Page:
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People, Education, and Training Stories

McMacken Annual Lecture Highlights Data and Community

Data-driven scientists and students remember BMB biochemist Roger McMacken who nurtured courageous research by creating a home for data truth-seekers.

Roger McMacken's three daughters and wife gathered for the lecture

In December 2022, Roger McMacken's daughters and wife Maria celebrated his legacy at the lecture they and others established in his name.

By Suzanne Flinchbaugh

Published February 14, 2023

After more than 50 years together as partners and professionals, Maria McMacken knew her husband Roger’s motto by heart: data is truth. She also knew his lifelong commitment to cultivating a lab community of data-loving scientists in his field of expertise: DNA replication. When he passed away in 2019, Maria and her family wanted to honor both aspects of Roger’s work—data and community—in the School’s Department of Biochemistry and Molecular Biology, which Roger chaired from 1990 to 2008.

With Roger’s memory close, Maria and her daughters brimmed with pride this past December when they attended the inaugural Roger L. McMacken Jr. Lecture, along with a sizeable in-person audience of family members and BMB faculty, students, and alumni. His mentees recounted stories of his passion for scientific discourse, and the difference it made in their careers. It was a full-hearted tribute to the many roles he filled: molecular biochemist, colleague, and mentor—not to mention the man who enjoyed skiing, gardening, and a good debate about the Baltimore Ravens football team.

School of Medicine biophysics professor James Berger presented his talk, “How to Build a DNA Copying Machine,” noting that his research is inspired by the same question that motivated Roger’s work: what makes a cell alive? Indeed, Roger’s research from the ’80s and ’90s on the molecular mechanisms that control DNA replication in the bacteriophage lambda is foundational to that question today. Berger, who co-directs the Cancer Chemical and Structural Biology Program at the Johns Hopkins Sidney Kimmel Cancer Center, explained how Roger’s enduring enthusiasm for “shining a light in the dark places of the cell that we don’t understand” made his lab a wonderful place to work.  

Certainly, Roger’s commitment to the give-and-take of the scientific community can be seen in the lab culture he maintained, one that actively engaged junior scientists. Supporting those up-and-comers is Maria’s other funding priority, which is why she also chose to include an annual award fund for a junior BMB faculty member, postdoctoral fellow, or graduate student.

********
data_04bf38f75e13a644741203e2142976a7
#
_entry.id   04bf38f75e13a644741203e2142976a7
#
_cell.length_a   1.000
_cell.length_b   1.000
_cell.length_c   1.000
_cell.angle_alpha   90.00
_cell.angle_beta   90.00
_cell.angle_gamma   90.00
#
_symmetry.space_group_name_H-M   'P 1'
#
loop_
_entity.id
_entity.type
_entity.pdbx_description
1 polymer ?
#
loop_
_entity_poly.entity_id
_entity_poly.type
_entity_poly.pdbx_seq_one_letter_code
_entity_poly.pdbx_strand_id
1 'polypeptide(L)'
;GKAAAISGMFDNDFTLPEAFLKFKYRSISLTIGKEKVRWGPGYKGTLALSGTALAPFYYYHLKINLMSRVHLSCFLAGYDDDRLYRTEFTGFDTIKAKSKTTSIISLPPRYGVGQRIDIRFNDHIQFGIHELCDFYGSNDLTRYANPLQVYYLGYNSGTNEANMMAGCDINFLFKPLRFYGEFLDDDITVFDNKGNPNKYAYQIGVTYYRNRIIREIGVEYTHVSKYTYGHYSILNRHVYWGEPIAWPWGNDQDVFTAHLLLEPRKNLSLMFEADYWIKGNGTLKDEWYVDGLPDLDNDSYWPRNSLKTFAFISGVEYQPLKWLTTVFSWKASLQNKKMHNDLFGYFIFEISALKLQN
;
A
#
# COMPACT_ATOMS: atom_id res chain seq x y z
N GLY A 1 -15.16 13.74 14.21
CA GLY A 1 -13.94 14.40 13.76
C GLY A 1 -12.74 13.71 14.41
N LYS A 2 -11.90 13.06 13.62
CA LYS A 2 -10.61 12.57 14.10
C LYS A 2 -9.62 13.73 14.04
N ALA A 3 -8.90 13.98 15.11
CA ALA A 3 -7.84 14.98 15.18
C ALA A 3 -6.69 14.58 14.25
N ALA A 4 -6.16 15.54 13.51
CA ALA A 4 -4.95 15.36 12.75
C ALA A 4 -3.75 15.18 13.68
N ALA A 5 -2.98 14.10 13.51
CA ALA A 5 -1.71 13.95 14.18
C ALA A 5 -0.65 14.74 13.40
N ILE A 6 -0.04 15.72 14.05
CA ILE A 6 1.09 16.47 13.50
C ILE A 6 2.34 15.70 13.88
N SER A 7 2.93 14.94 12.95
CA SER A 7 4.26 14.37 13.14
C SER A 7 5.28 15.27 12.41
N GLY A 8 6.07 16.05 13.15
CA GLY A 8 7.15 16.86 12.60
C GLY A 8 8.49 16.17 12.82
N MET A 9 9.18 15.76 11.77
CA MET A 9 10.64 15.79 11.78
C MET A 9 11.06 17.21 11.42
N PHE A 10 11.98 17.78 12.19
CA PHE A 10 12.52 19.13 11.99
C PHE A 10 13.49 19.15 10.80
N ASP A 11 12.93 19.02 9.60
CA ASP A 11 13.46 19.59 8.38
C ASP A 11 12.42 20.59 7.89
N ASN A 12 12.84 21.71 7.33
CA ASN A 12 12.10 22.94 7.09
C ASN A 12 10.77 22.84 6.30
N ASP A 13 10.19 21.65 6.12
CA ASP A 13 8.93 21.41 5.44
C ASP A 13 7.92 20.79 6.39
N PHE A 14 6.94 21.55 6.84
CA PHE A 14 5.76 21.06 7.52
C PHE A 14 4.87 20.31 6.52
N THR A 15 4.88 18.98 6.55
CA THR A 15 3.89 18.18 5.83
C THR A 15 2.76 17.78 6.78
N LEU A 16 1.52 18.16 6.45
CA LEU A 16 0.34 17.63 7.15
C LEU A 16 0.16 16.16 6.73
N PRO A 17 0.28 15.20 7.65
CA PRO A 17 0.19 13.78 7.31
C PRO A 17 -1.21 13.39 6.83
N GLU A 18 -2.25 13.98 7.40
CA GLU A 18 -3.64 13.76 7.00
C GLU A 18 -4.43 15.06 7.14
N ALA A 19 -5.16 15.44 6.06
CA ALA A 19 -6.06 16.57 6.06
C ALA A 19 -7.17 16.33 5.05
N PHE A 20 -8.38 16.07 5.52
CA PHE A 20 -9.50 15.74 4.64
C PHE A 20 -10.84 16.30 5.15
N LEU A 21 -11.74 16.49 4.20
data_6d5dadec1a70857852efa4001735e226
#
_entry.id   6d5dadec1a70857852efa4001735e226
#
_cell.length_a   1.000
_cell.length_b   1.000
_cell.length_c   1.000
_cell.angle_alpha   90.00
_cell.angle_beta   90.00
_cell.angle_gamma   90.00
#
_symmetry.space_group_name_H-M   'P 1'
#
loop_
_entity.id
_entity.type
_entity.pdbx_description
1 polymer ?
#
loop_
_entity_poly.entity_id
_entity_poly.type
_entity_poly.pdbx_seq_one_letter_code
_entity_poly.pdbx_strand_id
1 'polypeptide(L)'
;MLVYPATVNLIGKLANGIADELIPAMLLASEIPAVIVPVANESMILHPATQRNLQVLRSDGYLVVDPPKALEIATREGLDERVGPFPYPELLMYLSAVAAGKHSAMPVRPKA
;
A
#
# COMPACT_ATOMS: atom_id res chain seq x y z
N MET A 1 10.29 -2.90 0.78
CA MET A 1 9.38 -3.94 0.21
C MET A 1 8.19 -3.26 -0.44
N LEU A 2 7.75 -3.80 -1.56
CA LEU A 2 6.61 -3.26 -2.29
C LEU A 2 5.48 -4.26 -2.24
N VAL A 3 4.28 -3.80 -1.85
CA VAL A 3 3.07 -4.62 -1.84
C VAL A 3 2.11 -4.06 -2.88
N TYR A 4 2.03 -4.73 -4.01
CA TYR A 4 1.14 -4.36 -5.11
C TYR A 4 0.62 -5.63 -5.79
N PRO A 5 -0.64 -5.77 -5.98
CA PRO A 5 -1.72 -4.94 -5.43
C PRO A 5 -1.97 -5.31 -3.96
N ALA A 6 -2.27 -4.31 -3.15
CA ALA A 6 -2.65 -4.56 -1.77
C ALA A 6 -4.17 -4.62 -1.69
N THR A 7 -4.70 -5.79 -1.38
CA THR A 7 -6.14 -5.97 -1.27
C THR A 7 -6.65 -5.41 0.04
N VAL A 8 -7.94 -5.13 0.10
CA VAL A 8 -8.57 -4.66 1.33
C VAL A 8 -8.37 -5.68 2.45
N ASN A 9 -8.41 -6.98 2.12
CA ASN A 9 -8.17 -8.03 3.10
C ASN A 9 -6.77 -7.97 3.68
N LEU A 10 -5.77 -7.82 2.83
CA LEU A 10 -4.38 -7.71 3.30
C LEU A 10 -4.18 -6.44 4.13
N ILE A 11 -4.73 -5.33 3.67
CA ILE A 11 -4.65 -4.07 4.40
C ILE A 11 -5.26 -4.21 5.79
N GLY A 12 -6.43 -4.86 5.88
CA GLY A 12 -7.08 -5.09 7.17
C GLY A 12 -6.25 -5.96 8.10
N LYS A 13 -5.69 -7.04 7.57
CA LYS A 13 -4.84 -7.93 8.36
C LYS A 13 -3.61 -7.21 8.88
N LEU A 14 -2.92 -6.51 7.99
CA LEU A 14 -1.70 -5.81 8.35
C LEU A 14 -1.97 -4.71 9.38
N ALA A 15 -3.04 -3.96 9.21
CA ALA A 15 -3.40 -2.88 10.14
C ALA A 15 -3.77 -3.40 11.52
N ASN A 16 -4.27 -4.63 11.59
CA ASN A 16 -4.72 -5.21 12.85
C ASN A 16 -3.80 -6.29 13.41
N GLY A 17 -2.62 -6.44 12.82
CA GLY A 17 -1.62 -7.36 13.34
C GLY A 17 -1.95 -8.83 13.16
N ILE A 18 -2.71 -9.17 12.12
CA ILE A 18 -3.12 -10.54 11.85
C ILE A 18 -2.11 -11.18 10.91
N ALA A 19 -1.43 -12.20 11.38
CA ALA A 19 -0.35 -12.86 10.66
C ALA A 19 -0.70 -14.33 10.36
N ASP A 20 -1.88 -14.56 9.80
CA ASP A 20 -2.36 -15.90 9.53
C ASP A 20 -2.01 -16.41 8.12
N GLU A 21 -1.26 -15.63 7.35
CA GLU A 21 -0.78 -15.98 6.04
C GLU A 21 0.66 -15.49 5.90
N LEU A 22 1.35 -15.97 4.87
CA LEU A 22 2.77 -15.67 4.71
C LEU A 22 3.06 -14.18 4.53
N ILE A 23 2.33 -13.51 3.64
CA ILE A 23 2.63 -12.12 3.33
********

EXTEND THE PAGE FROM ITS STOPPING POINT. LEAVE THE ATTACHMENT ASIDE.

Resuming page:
BMB Chair Weeraratna and alum Mensa-Wilmot celebrate McMacken legacy

BMB Chair Ashi Weeraratna and alum Kojo Mensa-Wilmot celebrate Roger's love of community.

McMacken Lab alum Kojo Mensa-Wilmot, PhD ’88, shares Roger’s mantra—data is truth. Now a cellular biologist and dean of Kennesaw State University College of Science and Mathematics, he explained how Roger created an extraordinarily inclusive lab—long before today’s diversity initiatives—based simply on a love of science. “We cared about the science and the love we had for those who were doing the science in Roger’s lab,” Mensa-Wilmot said. “We just loved working together on science.” 

Rob Jordan, PhD ’92, senior program officer at the Bill & Melinda Gates Foundation and fellow McMacken Lab alum, recalls how Roger transformed his mentees’ lives “by cultivating the best from everyone who worked in his lab.” And, he continued, it was Roger’s insistence on rigor and thoroughness—"his way of doing science”—that endured, preparing him and others for their personal and professional careers.

Roger recognized how important building community was to his students, the School, and to the field. Community builds confidence, which in turn supports courageous research, reinforcing a cycle that expands science and its application.

With their gift, Maria, her family, and others have provided lasting support for Roger’s legacy, his community of data truth-seekers, and public health writ large.


Suzanne Flinchbaugh is a writer in the Office of External Affairs at the Bloomberg School. For more information about making a gift to support lab science students and junior faculty, or the Department of Biochemistry and Molecular Biology, please contact Gary Whidbee, director of principal and major gifts, at

Photo credit: Mollye Miller